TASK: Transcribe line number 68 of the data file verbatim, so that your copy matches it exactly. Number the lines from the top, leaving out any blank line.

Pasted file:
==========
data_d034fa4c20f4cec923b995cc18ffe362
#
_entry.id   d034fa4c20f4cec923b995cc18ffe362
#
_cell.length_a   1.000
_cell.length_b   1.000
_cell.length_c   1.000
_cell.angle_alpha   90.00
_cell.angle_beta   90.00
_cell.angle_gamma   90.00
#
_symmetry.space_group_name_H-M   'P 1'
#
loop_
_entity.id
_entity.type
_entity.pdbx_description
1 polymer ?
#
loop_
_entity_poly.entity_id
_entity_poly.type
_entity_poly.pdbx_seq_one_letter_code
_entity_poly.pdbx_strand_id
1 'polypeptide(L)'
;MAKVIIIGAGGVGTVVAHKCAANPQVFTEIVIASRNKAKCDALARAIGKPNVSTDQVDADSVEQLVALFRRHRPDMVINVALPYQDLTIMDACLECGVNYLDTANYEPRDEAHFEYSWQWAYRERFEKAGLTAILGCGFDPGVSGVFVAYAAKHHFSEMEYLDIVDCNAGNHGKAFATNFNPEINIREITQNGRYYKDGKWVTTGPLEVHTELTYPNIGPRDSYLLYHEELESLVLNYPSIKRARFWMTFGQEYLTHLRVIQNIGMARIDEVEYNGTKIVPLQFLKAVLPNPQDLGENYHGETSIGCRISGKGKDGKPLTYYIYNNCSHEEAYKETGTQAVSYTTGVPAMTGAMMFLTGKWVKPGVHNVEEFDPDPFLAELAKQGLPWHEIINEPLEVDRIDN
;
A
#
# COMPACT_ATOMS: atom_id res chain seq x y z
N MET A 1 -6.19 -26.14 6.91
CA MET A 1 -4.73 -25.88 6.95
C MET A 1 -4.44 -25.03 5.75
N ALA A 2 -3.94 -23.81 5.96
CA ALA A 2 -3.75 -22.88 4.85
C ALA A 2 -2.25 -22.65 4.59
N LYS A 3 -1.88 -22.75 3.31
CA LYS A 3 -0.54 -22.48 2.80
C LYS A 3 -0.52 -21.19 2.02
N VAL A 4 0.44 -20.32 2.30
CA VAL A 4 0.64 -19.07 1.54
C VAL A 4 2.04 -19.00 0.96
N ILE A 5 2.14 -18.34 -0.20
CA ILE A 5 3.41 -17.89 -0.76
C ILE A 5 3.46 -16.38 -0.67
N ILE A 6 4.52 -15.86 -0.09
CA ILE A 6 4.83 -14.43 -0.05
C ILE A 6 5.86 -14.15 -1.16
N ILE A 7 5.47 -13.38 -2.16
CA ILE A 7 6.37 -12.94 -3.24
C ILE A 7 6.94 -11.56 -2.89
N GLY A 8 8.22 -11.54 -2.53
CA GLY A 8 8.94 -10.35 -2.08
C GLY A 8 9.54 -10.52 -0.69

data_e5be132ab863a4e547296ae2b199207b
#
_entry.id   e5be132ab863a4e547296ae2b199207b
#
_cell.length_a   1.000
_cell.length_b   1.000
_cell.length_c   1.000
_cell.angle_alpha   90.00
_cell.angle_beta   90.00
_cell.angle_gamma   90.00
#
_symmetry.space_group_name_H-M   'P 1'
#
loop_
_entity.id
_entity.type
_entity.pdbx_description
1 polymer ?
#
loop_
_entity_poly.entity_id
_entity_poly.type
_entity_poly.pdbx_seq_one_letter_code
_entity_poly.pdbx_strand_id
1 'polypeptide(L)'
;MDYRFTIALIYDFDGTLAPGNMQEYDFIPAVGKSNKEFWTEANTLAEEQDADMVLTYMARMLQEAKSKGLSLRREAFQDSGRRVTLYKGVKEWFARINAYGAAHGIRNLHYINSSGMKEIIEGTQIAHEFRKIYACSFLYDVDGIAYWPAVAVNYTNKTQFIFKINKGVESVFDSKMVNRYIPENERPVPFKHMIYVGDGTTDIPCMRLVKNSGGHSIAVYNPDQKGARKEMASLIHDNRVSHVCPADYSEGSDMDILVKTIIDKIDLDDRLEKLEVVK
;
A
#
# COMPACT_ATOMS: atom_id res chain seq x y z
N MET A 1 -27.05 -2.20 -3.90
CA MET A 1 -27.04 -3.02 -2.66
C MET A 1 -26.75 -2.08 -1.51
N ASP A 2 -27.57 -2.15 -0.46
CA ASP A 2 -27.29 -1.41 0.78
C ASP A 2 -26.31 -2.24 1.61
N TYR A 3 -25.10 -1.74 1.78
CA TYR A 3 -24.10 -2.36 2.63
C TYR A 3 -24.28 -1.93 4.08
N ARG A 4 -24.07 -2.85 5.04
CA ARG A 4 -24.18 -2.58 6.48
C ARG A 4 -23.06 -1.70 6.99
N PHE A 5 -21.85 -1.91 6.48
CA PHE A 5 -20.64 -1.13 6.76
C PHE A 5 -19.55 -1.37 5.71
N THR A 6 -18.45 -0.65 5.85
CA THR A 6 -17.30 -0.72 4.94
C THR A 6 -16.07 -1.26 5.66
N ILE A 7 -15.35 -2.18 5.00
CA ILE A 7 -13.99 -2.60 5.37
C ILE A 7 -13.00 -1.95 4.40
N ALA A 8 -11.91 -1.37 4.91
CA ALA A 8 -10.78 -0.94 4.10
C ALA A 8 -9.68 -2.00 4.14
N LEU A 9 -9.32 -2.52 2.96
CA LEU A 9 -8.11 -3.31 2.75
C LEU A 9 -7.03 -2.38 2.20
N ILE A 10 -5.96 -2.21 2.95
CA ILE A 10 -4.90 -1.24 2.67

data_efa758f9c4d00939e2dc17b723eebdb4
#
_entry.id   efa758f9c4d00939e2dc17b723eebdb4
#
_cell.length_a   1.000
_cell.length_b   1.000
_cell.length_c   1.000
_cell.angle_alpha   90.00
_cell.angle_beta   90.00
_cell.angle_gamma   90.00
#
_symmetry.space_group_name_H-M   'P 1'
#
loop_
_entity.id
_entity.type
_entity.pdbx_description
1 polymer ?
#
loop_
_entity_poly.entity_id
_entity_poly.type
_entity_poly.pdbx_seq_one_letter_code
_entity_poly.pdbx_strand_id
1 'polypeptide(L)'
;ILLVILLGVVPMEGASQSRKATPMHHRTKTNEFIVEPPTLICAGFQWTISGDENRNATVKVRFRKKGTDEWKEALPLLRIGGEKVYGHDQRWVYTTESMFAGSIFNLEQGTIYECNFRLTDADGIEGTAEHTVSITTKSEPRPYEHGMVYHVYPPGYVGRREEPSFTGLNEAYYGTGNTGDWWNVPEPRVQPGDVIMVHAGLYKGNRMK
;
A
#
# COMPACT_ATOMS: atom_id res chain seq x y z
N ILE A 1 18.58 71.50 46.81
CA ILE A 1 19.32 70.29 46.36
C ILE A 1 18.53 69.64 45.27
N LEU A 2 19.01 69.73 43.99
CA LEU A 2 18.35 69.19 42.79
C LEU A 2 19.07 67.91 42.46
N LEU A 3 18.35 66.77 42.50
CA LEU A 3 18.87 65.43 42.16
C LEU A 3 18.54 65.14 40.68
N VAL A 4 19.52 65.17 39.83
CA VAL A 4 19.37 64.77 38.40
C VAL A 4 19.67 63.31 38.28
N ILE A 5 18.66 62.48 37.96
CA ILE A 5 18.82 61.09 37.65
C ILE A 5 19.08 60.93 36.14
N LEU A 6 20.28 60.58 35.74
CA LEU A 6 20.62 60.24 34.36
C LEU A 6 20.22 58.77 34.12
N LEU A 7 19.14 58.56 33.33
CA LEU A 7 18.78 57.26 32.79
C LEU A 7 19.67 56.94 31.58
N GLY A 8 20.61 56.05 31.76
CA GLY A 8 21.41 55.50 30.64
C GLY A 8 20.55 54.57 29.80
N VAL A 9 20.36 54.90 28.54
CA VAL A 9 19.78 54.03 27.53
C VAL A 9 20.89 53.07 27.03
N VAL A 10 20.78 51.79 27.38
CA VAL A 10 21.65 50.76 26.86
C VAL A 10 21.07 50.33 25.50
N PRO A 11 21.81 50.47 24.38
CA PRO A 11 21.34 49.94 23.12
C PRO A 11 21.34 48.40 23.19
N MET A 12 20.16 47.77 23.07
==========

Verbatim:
loop_